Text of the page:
Detection of SARS-CoV-2 spike antibody using electrochemical biosensing based on hydrogen bonding

The coronavirus disease 2019 (COVID-19), which is caused by severe acute respiratory syndrome coronavirus 2 (SARS-CoV-2), originated and spread from Wuhan, which is the capital of China’s Hubei Province. As of November 22, 2021, over 258 million cases of COVID-19 have been reported, which have resulted in more than 5.15 million deaths globally. COVID-19, therefore, continues to pose severe threats for public health systems and economies around the world.  

Study: Electrochemical biosensing platform based on hydrogen bonding for detection of the SARS-CoV-2 spike antibody. Image Credit: anyaivanova / Shutterstock.com

Advantages and disadvantages of RT-PCR

The real-time polymerase chain reaction (RT-PCR) assay has remained the most prominent technique to diagnose COVID-19. However, other potentially useful detection assays are currently being studied, some of which include enzyme-linked immunosorbent assay (ELISA), lateral flow immunoassay (LFIA), lateral flow immunoassay (LFIA), ultraviolet (UV)–visible spectroscopy, clustered regularly interspaced short palindromic repeats (CRISPR), loop-mediated isothermal amplification (LAMP), hematological parameters, computed tomography (CT) imaging, plasmonic sensors, and electrochemical biosensors. These methods have the potential to become improved testing methods given their simplicity, rapidity, sensitivity, and accuracy.

RT-PCR is the most commonly used diagnostic test for COVID-19 due to its standardization, good sensitivity, and selectivity. However, RT-PCR is an expensive, labor-intensive, and time-consuming technique that and requires specially trained personnel for execution and, as a result, remains exclusive to laboratory-based medical institutions. Another major disadvantage associated with RT-PCR is a high false-negative ratio that ranges between 20–67%, depending on the time since infection.

The utility of electrochemical biosensing techniques

By contrast, electrochemical biosensing methods are simple, rapid, cost-effective, robust, and highly sensitive, and selective for diagnosing COVID-19. Furthermore, these methods can also detect the whole virus, the antibody produced in the body, as well as their specific fragments and proteins.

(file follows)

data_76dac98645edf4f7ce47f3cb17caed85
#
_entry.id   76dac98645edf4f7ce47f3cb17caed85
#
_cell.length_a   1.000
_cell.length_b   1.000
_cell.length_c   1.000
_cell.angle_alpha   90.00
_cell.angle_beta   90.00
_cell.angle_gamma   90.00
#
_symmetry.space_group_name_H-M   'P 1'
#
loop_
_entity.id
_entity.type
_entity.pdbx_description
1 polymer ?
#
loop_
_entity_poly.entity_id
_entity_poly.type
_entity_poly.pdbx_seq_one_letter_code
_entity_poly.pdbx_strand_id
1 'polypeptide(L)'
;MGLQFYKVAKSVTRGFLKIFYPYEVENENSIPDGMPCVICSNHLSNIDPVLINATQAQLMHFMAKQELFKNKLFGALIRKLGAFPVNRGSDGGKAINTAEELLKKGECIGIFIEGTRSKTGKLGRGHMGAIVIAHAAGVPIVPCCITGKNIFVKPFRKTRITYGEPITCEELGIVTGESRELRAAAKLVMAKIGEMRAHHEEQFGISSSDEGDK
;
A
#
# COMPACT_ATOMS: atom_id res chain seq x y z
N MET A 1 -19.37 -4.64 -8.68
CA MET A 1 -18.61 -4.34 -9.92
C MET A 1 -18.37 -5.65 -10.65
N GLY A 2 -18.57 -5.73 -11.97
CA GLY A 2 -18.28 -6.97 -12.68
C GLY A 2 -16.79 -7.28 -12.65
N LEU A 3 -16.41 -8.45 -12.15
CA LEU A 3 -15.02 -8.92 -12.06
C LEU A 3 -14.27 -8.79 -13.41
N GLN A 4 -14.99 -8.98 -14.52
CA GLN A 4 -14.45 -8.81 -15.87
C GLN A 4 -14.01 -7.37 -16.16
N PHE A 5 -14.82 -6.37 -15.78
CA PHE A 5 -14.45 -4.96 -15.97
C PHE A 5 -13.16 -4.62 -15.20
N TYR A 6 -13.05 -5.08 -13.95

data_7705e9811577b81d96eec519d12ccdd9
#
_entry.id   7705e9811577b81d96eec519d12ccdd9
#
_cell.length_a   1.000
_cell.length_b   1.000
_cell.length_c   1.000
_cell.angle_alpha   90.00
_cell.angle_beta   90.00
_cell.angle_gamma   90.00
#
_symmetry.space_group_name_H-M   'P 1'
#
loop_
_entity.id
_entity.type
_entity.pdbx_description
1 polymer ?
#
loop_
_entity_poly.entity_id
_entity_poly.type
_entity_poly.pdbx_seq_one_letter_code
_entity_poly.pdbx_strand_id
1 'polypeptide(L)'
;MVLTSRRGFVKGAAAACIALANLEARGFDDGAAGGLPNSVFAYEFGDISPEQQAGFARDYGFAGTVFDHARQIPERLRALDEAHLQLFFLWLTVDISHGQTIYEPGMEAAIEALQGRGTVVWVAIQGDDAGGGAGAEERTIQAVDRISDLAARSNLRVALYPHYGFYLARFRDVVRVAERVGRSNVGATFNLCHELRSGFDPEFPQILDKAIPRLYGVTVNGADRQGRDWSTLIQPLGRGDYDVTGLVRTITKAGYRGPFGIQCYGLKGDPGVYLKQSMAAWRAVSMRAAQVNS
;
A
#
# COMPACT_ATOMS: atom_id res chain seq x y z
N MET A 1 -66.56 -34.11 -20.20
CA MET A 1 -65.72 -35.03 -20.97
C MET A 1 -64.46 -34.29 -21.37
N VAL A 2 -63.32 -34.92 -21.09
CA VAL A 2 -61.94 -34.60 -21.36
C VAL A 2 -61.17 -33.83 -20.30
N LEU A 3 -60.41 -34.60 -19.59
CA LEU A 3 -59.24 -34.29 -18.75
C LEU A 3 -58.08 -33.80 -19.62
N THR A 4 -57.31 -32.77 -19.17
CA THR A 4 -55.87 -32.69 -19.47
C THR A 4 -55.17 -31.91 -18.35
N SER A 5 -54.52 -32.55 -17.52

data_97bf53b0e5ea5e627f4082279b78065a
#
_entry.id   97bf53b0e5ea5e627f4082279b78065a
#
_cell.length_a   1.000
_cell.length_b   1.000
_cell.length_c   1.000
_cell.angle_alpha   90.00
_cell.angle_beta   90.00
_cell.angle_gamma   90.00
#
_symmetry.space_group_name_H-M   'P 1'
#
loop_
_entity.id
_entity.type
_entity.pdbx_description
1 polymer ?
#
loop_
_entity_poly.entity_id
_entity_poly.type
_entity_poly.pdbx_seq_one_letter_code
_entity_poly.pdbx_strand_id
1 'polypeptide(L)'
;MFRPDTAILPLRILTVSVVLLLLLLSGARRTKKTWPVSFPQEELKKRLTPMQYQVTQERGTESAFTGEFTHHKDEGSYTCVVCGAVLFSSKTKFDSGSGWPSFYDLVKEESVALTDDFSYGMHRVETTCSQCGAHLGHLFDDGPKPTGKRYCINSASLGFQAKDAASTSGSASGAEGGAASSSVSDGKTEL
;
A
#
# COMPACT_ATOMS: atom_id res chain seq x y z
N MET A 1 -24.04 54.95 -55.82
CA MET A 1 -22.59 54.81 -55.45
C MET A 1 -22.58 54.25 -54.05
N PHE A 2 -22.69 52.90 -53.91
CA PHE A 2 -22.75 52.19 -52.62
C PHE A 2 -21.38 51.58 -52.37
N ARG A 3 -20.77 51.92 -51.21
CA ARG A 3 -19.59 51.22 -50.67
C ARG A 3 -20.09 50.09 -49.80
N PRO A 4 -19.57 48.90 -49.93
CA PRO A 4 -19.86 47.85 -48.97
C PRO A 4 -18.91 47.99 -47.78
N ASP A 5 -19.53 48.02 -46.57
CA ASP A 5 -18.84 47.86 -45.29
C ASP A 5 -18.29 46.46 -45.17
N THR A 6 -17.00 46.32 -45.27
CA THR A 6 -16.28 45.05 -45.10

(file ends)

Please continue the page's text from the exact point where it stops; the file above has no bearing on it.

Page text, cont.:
Antigen-based electrochemical methods based on viral ribonucleic acid (RNA) detection require seven hours and 29 hours for sensor preparation and 40 minutes and three hours for measurement to provide a Limit of Detection (LOD) of 6,900 copies/mL and 200 copies/mL, respectively. Both antigen- and antibody-based electrochemical methods use either a spike protein or nucleocapsid protein to diagnose COVID-19.

Previous studies have shown the possibility of getting a LOD of 0.01 ag/mL for the spike antibody in synthetic media using gold clusters, cysteamine, glutaraldehyde, and the SARS-CoV-2 spike antigen-modified glassy carbon electrode. As a continuation to this, Turkish researchers recently published a study in the journal Analytical and Bioanalytical Chemistry demonstrating a rapid electrochemical biosensing platform based on gold clusters (Au), and mercaptoethanol (CysOH) bovine serum albumin (BSA)-modified glassy carbon electrodes (GCE) to detect the SARS-CoV-2 spike antibody.

About the study

Initially, the Middle East respiratory syndrome coronavirus (MERS-CoV) spike protein, influenza A spike protein, and Streptococcus pneumoniae antigen were used to examine the produced biosensor’s selectivity by separately immobilizing them on CysOH/Au/GCE electrodes and blocking them with BSA. The produced platforms were denoted as BSA/M-S-gene/CysOH/Au/GCE, BSA/InfA-S-gene/CysOH/Au/GCE, and BSA/Pneu/CysOH/Au/GCE, respectively.